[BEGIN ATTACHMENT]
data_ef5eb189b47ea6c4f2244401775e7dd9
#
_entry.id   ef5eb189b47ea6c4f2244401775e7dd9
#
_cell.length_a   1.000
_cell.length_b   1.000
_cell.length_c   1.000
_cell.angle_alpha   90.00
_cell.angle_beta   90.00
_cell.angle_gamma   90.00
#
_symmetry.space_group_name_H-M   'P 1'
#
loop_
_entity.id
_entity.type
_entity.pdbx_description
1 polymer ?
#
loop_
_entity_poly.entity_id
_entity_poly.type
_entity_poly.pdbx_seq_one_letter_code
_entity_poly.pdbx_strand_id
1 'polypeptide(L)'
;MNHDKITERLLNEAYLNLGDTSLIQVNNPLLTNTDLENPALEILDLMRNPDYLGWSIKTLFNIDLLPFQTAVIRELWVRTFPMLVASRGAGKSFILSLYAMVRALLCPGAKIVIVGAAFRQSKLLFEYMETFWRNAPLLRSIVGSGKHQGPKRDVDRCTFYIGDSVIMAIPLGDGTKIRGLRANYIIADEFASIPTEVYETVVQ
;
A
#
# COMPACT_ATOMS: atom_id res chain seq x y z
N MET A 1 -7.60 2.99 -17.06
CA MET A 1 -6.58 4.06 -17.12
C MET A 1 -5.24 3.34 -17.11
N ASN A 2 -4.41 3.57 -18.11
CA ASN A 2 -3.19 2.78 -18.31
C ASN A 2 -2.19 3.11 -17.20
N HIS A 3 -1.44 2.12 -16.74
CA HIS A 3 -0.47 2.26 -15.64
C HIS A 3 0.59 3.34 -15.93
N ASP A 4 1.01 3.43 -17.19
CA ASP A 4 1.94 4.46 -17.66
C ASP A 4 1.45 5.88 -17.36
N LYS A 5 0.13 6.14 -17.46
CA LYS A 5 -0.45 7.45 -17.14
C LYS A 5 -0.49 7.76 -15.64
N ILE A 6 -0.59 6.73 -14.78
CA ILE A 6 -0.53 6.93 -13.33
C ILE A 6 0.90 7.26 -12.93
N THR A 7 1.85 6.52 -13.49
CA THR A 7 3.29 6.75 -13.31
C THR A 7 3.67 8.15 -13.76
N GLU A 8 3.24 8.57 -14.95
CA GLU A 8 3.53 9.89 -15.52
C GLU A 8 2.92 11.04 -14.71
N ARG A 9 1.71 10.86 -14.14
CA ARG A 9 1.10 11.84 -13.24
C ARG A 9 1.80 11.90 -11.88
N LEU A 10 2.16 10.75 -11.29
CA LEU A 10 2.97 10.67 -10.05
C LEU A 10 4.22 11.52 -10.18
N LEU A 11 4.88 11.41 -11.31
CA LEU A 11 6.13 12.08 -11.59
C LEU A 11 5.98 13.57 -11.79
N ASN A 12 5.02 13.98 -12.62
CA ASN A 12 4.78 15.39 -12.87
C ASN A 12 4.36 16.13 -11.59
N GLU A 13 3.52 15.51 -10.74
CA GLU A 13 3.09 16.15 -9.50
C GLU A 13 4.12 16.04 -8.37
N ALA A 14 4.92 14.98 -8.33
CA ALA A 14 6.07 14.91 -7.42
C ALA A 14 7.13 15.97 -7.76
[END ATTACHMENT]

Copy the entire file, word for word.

data_ef5eb189b47ea6c4f2244401775e7dd9
#
_entry.id   ef5eb189b47ea6c4f2244401775e7dd9
#
_cell.length_a   1.000
_cell.length_b   1.000
_cell.length_c   1.000
_cell.angle_alpha   90.00
_cell.angle_beta   90.00
_cell.angle_gamma   90.00
#
_symmetry.space_group_name_H-M   'P 1'
#
loop_
_entity.id
_entity.type
_entity.pdbx_description
1 polymer ?
#
loop_
_entity_poly.entity_id
_entity_poly.type
_entity_poly.pdbx_seq_one_letter_code
_entity_poly.pdbx_strand_id
1 'polypeptide(L)'
;MNHDKITERLLNEAYLNLGDTSLIQVNNPLLTNTDLENPALEILDLMRNPDYLGWSIKTLFNIDLLPFQTAVIRELWVRTFPMLVASRGAGKSFILSLYAMVRALLCPGAKIVIVGAAFRQSKLLFEYMETFWRNAPLLRSIVGSGKHQGPKRDVDRCTFYIGDSVIMAIPLGDGTKIRGLRANYIIADEFASIPTEVYETVVQ
;
A
#
# COMPACT_ATOMS: atom_id res chain seq x y z
N MET A 1 -7.60 2.99 -17.06
CA MET A 1 -6.58 4.06 -17.12
C MET A 1 -5.24 3.34 -17.11
N ASN A 2 -4.41 3.57 -18.11
CA ASN A 2 -3.19 2.78 -18.31
C ASN A 2 -2.19 3.11 -17.20
N HIS A 3 -1.44 2.12 -16.74
CA HIS A 3 -0.47 2.26 -15.64
C HIS A 3 0.59 3.34 -15.93
N ASP A 4 1.01 3.43 -17.19
CA ASP A 4 1.94 4.46 -17.66
C ASP A 4 1.45 5.88 -17.36
N LYS A 5 0.13 6.14 -17.46
CA LYS A 5 -0.45 7.45 -17.14
C LYS A 5 -0.49 7.76 -15.64
N ILE A 6 -0.59 6.73 -14.78
CA ILE A 6 -0.53 6.93 -13.33
C ILE A 6 0.90 7.26 -12.93
N THR A 7 1.85 6.52 -13.49
CA THR A 7 3.29 6.75 -13.31
C THR A 7 3.67 8.15 -13.76
N GLU A 8 3.24 8.57 -14.95
CA GLU A 8 3.53 9.89 -15.52
C GLU A 8 2.92 11.04 -14.71
N ARG A 9 1.71 10.86 -14.14
CA ARG A 9 1.10 11.84 -13.24
C ARG A 9 1.80 11.90 -11.88
N LEU A 10 2.16 10.75 -11.29
CA LEU A 10 2.97 10.67 -10.05
C LEU A 10 4.22 11.52 -10.18
N LEU A 11 4.88 11.41 -11.31
CA LEU A 11 6.13 12.08 -11.59
C LEU A 11 5.98 13.57 -11.79
N ASN A 12 5.02 13.98 -12.62
CA ASN A 12 4.78 15.39 -12.87
C ASN A 12 4.36 16.13 -11.59
N GLU A 13 3.52 15.51 -10.74
CA GLU A 13 3.09 16.15 -9.50
C GLU A 13 4.12 16.04 -8.37
N ALA A 14 4.92 14.98 -8.33
CA ALA A 14 6.07 14.91 -7.42
C ALA A 14 7.13 15.97 -7.76